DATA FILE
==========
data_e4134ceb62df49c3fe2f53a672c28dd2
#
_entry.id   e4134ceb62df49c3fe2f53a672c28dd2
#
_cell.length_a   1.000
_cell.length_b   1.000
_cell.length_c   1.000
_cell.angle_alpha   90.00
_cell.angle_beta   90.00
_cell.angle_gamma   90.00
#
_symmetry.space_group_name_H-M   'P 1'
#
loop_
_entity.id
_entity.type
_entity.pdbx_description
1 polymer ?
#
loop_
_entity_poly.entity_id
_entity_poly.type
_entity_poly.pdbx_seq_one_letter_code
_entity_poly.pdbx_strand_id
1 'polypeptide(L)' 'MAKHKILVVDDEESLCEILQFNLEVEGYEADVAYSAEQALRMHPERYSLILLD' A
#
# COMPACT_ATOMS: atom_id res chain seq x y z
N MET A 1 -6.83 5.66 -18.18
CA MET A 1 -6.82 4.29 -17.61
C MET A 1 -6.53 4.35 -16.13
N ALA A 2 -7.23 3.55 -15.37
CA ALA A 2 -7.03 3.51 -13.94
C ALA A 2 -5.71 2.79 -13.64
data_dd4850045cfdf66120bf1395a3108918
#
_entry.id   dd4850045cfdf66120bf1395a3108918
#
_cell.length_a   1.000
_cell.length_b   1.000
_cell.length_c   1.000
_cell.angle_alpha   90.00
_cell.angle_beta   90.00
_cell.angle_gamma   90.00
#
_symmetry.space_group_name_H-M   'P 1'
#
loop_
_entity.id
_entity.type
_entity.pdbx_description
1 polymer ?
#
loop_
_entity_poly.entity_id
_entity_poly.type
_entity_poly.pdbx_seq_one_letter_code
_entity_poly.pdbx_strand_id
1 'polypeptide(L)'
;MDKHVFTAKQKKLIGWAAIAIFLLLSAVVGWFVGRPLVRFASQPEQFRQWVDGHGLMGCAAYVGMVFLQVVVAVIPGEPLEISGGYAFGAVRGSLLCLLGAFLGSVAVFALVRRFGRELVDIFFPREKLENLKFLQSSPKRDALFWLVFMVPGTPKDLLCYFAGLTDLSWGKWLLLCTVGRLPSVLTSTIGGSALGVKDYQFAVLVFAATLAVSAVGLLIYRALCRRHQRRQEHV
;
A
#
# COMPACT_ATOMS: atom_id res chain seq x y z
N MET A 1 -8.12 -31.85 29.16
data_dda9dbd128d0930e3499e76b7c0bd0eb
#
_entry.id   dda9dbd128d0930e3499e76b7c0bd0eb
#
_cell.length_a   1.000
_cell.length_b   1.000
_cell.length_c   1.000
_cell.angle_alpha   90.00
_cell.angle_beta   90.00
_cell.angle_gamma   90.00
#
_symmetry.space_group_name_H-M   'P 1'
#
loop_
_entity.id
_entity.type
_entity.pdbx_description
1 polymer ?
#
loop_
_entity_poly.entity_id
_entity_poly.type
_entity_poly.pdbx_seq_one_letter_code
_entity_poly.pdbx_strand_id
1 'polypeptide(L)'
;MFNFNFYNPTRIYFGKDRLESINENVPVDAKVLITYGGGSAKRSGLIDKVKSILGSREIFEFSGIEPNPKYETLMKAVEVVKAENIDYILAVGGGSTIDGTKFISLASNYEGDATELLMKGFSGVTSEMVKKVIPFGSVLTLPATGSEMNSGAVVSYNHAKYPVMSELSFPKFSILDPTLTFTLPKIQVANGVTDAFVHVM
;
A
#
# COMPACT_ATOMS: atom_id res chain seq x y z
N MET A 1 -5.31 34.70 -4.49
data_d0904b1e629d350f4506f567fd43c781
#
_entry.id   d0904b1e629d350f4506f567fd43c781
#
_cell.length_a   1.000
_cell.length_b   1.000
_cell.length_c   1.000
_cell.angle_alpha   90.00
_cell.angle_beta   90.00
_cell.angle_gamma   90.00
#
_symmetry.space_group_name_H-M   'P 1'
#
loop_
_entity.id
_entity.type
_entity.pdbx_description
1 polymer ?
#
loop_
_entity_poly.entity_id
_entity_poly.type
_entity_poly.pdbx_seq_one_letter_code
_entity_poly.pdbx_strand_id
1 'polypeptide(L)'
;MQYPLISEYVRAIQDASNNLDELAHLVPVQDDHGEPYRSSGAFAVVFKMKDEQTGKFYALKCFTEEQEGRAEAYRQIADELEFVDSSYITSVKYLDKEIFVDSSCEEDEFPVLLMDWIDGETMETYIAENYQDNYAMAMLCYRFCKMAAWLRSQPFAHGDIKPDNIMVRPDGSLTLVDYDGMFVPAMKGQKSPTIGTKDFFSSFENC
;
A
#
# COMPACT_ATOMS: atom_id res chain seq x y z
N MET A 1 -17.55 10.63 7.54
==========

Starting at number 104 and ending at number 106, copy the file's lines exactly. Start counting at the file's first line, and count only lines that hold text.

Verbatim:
_cell.angle_beta   90.00
_cell.angle_gamma   90.00
#